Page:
Ensures application runs only once.
Python, 82 lines
1 2 3 4 5 6 7 8 9 10 11 12 13 14 15 16 17 18 19 20 21 22 23 24 25 26 27 28 29 30 31 32 33 34 35 36 37 38 39 40 41 42 43 44 45 46 47 48 49 50 51 52 53 54 55 56 57 58 59 60 61 62 63 64 65 66 67 68 69 70 71 72 73 74 75 76 77 78 79 80 81 82
#! /usr/bin/env python import os, errno, fcntl class ApplicationLock: ''' Ensures application is running only once, by using a lock file. Ensure call to lock works. Then call unlock at program exit. You cannot read or write to the lock file, but for some reason you can remove it. Once removed, it is still in a locked state somehow. Another application attempting to lock against the file will fail, even though the directory listing does not show the file. Mysterious, but we are glad the lock integrity is upheld in such a case. Instance variables: lockfile -- Full path to lock file lockfd -- File descriptor of lock file exclusively locked ''' def __init__ (self, lockfile): self.lockfile = lockfile self.lockfd = None def lock (self): ''' Creates and holds on to the lock file with exclusive access. Returns True if lock successful, False if it is not, and raises an exception upon operating system errors encountered creating the lock file. ''' try: # # Create or else open and trucate lock file, in read-write mode. # # A crashed app might not delete the lock file, so the # os.O_CREAT | os.O_EXCL combination that guarantees # atomic create isn't useful here. That is, we don't want to # fail locking just because the file exists. # # Could use os.O_EXLOCK, but that doesn't exist yet in my Python # self.lockfd = os.open (self.lockfile, os.O_TRUNC | os.O_CREAT | os.O_RDWR) # Acquire exclusive lock on the file, but don't block waiting for it fcntl.flock (self.lockfd, fcntl.LOCK_EX | fcntl.LOCK_NB) # Writing to file is pointless, nobody can see it os.write (self.lockfd, "My Lockfile") return True except (OSError, IOError), e: # Lock cannot be acquired is okay, everything else reraise exception if e.errno in (errno.EACCES, errno.EAGAIN): return False else: raise def unlock (self): try: # FIRST unlink file, then close it. This way, we avoid file # existence in an unlocked state os.unlink (self.lockfile) # Just in case, let's not leak file descriptors os.close (self.lockfd) except (OSError, IOError), e: # Ignore error destroying lock file. See class doc about how # lockfile can be erased and everything still works normally. pass # Test main routine if __name__ == '__main__': import time applock = ApplicationLock ('Test.lock') if (applock.lock ()): # Hint: try running 2nd program instance while this instance sleeps print ("Obtained lock, sleeping 10 seconds") time.sleep (10) print ("Unlocking") applock.unlock () else: print ("Unable to obtain lock, exiting")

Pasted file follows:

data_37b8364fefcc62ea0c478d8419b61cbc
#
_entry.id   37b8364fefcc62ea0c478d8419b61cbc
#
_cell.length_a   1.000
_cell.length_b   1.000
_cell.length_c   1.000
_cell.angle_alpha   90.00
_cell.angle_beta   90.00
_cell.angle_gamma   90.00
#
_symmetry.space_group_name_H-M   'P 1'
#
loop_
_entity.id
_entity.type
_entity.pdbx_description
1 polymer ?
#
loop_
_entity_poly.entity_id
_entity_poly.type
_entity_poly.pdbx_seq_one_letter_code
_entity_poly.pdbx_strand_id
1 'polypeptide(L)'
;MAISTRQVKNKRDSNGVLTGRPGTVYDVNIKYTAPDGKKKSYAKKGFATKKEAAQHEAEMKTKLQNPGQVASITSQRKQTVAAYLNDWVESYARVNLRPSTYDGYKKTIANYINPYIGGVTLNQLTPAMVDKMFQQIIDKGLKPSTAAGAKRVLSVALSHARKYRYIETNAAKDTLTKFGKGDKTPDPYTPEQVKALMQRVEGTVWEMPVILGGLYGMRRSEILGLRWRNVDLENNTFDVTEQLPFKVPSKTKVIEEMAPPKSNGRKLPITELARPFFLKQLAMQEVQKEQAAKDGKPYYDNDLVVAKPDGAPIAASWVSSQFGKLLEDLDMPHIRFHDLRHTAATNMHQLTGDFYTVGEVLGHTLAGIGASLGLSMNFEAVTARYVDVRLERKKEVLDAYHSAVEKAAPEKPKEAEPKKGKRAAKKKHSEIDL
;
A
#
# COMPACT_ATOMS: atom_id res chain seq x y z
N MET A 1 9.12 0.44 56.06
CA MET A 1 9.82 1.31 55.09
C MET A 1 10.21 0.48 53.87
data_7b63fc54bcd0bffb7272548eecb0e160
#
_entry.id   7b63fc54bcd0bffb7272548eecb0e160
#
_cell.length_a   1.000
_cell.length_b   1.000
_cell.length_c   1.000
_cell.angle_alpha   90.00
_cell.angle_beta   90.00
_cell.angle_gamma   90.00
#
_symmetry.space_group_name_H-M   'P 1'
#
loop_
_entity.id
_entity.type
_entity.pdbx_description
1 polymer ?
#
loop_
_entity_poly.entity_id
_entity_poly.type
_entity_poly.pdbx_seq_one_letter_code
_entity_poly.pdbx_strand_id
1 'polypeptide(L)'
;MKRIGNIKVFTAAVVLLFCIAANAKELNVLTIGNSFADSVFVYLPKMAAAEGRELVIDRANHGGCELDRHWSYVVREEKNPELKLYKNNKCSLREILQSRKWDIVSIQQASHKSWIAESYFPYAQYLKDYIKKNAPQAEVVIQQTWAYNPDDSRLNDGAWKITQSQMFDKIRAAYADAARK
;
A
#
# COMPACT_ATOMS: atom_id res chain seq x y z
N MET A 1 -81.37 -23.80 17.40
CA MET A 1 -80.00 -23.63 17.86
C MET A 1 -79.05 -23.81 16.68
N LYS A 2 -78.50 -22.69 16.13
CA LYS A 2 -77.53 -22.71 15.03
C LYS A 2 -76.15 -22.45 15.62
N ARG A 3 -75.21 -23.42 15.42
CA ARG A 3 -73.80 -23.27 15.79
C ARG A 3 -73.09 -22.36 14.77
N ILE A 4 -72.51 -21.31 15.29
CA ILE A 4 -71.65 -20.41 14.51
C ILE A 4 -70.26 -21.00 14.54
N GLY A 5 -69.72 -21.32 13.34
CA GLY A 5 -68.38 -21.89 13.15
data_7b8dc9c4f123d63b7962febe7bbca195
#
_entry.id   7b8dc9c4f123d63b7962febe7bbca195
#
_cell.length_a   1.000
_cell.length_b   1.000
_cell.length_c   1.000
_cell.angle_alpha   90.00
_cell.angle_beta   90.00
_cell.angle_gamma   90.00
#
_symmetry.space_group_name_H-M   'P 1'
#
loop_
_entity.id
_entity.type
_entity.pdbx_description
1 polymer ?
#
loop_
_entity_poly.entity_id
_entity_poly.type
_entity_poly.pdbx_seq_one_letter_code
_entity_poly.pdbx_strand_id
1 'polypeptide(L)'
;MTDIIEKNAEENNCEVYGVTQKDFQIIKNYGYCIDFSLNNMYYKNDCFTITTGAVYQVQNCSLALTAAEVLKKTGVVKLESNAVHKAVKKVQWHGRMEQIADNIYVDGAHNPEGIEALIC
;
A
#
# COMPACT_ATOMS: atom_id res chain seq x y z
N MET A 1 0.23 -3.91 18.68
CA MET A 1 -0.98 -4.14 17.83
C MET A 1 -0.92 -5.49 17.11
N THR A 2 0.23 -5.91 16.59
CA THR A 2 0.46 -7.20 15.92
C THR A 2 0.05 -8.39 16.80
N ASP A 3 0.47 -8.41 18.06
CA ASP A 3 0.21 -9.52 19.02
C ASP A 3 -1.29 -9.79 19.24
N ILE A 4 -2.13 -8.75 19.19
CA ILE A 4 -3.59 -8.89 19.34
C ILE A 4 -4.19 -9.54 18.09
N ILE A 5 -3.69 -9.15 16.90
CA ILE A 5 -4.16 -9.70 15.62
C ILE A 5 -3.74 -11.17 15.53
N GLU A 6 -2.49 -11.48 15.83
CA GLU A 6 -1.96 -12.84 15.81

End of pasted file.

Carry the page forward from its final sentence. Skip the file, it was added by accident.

This is different than recipe 498171 because there is no race condition.
This is different than recipe 576572 which is based on the file not already existing. This solution still works if the application stopped prematurely and the file is still sitting around.
fcntl locking will work only if the filesystem is mounted with the mandatory locking option, which is usually not set.
Cong Ma, I tested this on freebsd 7.2, osx 10.5, gentoo running 2.6, and ubuntu jaunty, all using their respective default filesystem/mount options, and the recipe works fine.
The only thing I would change would be for the program owning the lock to remove the file in a finally statement. As it stands, any except (even keyboard interrupt) will leave the lockfile hanging around.
Cong Ma is probably right. I dumbly discovered on Linux you can simply DELETE the lockfile and start the application a second time. Delete its lockfile and start the application a third time.
Therefore, the directory should be owned and writable only by the user running the app (permits them to create a file in that dir), and that user should never delete the file at any time forever. This self-discipline to not delete the lockfile manually is key to guaranteeing that the application won't run twice.